The Life of a Leaf

University of Chicago Press
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In its essence, science is a way of looking at and thinking about the world. In The Life of a Leaf, Steven Vogel illuminates this approach, using the humble leaf as a model. Whether plant or person, every organism must contend with its immediate physical environment, a world that both limits what organisms can do and offers innumerable opportunities for evolving fascinating ways of challenging those limits. Here, Vogel explains these interactions, examining through the example of the leaf the extraordinary designs that enable life to adapt to its physical world.

In Vogel’s account, the leaf serves as a biological everyman, an ordinary and ubiquitous living thing that nonetheless speaks volumes about our environment as well as its own. Thus in exploring the leaf’s world, Vogel simultaneously explores our own.
A companion website with demonstrations and teaching tools can be found here: http://www.press.uchicago.edu/sites/vogel/index.html

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About the author

Steven Vogel is a James B. Duke Professor Emeritus of biology at Duke University. His most recent books include Cats’ Paws and Catapults and Glimpses of Creatures in Their Physical Worlds.
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Additional Information

Publisher
University of Chicago Press
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Published on
Oct 1, 2012
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Pages
320
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ISBN
9780226859422
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Language
English
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Genres
Nature / General
Nature / Plants / General
Science / Life Sciences / Botany
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Content Protection
This content is DRM protected.
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Steven Vogel
Why do you switch from walking to running at a specific speed? Why do tall trees rarely blow over in high winds? And why does a spore ejected into air at seventy miles per hour travel only a fraction of an inch? Comparative Biomechanics is the first and only textbook that takes a comprehensive look at the mechanical aspects of life--covering animals and plants, structure and movement, and solids and fluids. An ideal entry point into the ways living creatures interact with their immediate physical world, this revised and updated edition examines how the forms and activities of animals and plants reflect the materials available to nature, considers rules for fluid flow and structural design, and explores how organisms contend with environmental forces.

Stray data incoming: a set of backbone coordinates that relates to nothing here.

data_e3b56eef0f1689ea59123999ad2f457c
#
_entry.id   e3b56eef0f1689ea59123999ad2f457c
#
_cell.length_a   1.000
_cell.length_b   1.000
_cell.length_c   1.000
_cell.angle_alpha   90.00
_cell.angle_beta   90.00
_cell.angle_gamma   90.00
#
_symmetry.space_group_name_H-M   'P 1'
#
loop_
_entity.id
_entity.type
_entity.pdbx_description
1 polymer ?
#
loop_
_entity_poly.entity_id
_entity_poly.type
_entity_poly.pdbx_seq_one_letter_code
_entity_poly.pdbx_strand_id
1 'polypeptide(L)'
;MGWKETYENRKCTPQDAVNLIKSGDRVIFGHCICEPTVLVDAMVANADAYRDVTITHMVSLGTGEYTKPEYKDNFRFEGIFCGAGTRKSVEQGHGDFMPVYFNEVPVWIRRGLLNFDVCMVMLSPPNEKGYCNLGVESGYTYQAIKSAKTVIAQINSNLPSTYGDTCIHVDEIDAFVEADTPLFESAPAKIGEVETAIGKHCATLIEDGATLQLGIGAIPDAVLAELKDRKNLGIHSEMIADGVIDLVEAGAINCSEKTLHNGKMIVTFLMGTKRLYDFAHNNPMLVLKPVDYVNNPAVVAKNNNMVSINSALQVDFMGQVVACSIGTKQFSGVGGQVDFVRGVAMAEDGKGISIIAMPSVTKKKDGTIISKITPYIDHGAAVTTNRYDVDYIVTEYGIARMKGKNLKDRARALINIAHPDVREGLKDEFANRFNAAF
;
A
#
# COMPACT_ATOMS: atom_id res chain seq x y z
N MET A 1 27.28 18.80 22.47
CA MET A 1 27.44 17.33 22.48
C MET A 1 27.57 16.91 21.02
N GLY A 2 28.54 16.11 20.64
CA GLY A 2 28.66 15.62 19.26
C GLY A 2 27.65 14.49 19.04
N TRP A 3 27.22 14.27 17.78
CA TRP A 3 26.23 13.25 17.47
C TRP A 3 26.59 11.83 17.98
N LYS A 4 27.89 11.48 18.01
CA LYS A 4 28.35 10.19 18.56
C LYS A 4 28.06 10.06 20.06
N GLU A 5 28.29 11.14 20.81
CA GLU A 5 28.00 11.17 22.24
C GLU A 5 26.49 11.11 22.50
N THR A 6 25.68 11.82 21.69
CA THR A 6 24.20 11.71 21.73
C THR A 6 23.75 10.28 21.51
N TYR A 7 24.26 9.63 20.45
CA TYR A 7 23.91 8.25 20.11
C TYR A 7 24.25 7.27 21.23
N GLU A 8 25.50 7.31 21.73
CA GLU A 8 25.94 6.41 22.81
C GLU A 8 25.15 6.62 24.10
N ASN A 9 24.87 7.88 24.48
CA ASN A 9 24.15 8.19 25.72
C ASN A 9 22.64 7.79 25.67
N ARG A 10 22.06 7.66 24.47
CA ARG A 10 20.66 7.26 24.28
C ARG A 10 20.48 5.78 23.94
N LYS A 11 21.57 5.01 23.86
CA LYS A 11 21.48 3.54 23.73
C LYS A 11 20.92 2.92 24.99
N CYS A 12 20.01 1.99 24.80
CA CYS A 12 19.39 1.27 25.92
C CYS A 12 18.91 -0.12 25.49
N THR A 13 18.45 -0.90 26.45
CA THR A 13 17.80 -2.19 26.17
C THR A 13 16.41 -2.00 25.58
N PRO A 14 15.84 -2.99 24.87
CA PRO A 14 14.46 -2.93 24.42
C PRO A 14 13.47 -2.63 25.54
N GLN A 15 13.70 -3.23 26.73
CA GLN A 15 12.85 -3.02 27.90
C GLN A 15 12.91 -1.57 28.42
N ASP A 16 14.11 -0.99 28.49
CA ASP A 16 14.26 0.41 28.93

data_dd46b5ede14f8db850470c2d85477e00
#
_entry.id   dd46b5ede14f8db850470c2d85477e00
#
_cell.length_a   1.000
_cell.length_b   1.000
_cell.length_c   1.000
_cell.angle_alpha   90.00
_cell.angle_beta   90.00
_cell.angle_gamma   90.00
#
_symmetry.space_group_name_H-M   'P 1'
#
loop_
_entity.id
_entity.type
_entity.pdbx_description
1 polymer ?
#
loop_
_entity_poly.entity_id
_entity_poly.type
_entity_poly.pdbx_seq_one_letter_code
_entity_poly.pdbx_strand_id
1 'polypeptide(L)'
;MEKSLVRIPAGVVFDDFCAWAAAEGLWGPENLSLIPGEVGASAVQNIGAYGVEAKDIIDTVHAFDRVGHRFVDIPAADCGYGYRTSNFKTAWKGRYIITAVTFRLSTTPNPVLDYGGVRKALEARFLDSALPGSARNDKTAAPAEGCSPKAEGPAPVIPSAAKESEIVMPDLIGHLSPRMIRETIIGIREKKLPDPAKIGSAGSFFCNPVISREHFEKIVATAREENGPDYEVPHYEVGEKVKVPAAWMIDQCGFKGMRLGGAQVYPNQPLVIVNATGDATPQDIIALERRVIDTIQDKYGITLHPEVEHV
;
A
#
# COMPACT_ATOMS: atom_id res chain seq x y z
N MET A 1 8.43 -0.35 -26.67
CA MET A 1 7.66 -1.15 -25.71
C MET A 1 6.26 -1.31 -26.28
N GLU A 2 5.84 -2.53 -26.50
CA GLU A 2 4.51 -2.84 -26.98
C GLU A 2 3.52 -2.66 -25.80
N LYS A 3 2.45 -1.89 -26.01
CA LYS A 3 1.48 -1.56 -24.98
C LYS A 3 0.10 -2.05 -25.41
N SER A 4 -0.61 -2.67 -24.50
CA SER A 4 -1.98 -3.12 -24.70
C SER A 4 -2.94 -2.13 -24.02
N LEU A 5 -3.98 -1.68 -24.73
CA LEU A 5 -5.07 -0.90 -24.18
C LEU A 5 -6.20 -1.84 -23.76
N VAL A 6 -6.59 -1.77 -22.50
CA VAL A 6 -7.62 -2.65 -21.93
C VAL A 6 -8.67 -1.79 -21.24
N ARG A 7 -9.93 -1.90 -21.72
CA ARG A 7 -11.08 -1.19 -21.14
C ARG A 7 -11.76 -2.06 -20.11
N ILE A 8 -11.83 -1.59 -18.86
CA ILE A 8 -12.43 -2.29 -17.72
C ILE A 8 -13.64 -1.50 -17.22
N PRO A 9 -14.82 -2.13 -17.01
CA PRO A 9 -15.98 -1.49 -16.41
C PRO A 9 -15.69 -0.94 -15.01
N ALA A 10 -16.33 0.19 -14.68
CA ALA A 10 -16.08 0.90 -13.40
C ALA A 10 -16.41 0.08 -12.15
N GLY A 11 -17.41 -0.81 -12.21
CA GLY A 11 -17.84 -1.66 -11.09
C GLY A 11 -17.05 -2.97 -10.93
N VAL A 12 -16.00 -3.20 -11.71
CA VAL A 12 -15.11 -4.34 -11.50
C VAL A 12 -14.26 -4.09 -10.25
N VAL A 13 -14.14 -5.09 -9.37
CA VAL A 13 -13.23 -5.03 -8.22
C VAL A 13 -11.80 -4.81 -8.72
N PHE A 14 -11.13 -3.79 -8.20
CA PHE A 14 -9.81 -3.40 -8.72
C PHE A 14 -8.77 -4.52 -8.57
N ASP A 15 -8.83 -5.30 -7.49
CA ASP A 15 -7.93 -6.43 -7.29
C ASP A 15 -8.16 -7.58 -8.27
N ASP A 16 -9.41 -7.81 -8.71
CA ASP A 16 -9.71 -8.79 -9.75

Drawing on physics and mechanical engineering, Steven Vogel looks at how animals swim and fly, modes of terrestrial locomotion, organism responses to winds and water currents, circulatory and suspension-feeding systems, and the relationship between size and mechanical design. He also investigates links between the properties of biological materials--such as spider silk, jellyfish jelly, and muscle--and their structural and functional roles. Early chapters and appendices introduce relevant physical variables for quantification, and problem sets are provided at the end of each chapter. Comparative Biomechanics is useful for physical scientists and engineers seeking a guide to state-of-the-art biomechanics. For a wider audience, the textbook establishes the basic biological context for applied areas--including ergonomics, orthopedics, mechanical prosthetics, kinesiology, sports medicine, and biomimetics--and provides materials for exhibit designers at science museums.

Problem sets at the ends of chapters Appendices cover basic background information Updated and expanded documentation and materials Revised figures and text Increased coverage of friction, viscoelastic materials, surface tension, diverse modes of locomotion, and biomimetics
Steven Vogel
There is no part of our bodies that fully rotates—be it a wrist or ankle or arm in a shoulder socket, we are made to twist only so far. And yet there is no more fundamental human invention than the wheel—a rotational mechanism that accomplishes what our physical form cannot. Throughout history, humans have developed technologies powered by human strength, complementing the physical abilities we have while overcoming our weaknesses. Providing a unique history of the wheel and other rotational devices—like cranks, cranes, carts, and capstans—Why the Wheel Is Round examines the contraptions and tricks we have devised in order to more efficiently move—and move through—the physical world.